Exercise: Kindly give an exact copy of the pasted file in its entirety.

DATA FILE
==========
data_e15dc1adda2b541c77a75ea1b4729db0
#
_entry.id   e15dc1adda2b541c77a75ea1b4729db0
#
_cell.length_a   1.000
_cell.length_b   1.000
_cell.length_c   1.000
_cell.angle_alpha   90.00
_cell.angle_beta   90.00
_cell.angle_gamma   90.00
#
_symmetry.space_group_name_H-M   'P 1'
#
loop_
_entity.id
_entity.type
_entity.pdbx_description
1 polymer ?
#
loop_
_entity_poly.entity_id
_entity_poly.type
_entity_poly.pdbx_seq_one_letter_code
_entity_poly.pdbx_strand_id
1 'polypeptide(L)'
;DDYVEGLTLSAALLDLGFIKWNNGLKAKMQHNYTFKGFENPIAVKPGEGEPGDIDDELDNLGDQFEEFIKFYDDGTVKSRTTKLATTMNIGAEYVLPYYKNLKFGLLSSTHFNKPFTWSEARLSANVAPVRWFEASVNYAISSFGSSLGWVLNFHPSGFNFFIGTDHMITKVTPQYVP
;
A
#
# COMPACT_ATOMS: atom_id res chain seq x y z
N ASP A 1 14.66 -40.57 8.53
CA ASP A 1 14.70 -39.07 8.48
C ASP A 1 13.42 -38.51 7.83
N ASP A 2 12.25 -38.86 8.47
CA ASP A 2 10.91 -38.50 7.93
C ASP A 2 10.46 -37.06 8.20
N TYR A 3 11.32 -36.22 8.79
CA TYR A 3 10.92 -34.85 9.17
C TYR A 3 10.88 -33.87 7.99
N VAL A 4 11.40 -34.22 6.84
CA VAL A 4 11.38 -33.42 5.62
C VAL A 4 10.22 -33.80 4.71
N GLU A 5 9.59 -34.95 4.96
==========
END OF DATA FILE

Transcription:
data_e15dc1adda2b541c77a75ea1b4729db0
#
_entry.id   e15dc1adda2b541c77a75ea1b4729db0
#
_cell.length_a   1.000
_cell.length_b   1.000
_cell.length_c   1.000
_cell.angle_alpha   90.00
_cell.angle_beta   90.00
_cell.angle_gamma   90.00
#
_symmetry.space_group_name_H-M   'P 1'
#
loop_
_entity.id
_entity.type
_entity.pdbx_description
1 polymer ?
#
loop_
_entity_poly.entity_id
_entity_poly.type
_entity_poly.pdbx_seq_one_letter_code
_entity_poly.pdbx_strand_id
1 'polypeptide(L)'
;DDYVEGLTLSAALLDLGFIKWNNGLKAKMQHNYTFKGFENPIAVKPGEGEPGDIDDELDNLGDQFEEFIKFYDDGTVKSRTTKLATTMNIGAEYVLPYYKNLKFGLLSSTHFNKPFTWSEARLSANVAPVRWFEASVNYAISSFGSSLGWVLNFHPSGFNFFIGTDHMITKVTPQYVP
;
A
#
# COMPACT_ATOMS: atom_id res chain seq x y z
N ASP A 1 14.66 -40.57 8.53
CA ASP A 1 14.70 -39.07 8.48
C ASP A 1 13.42 -38.51 7.83
N ASP A 2 12.25 -38.86 8.47
CA ASP A 2 10.91 -38.50 7.93
C ASP A 2 10.46 -37.06 8.20
N TYR A 3 11.32 -36.22 8.79
CA TYR A 3 10.92 -34.85 9.17
C TYR A 3 10.88 -33.87 7.99
N VAL A 4 11.40 -34.22 6.84
CA VAL A 4 11.38 -33.42 5.62
C VAL A 4 10.22 -33.80 4.71
N GLU A 5 9.59 -34.95 4.96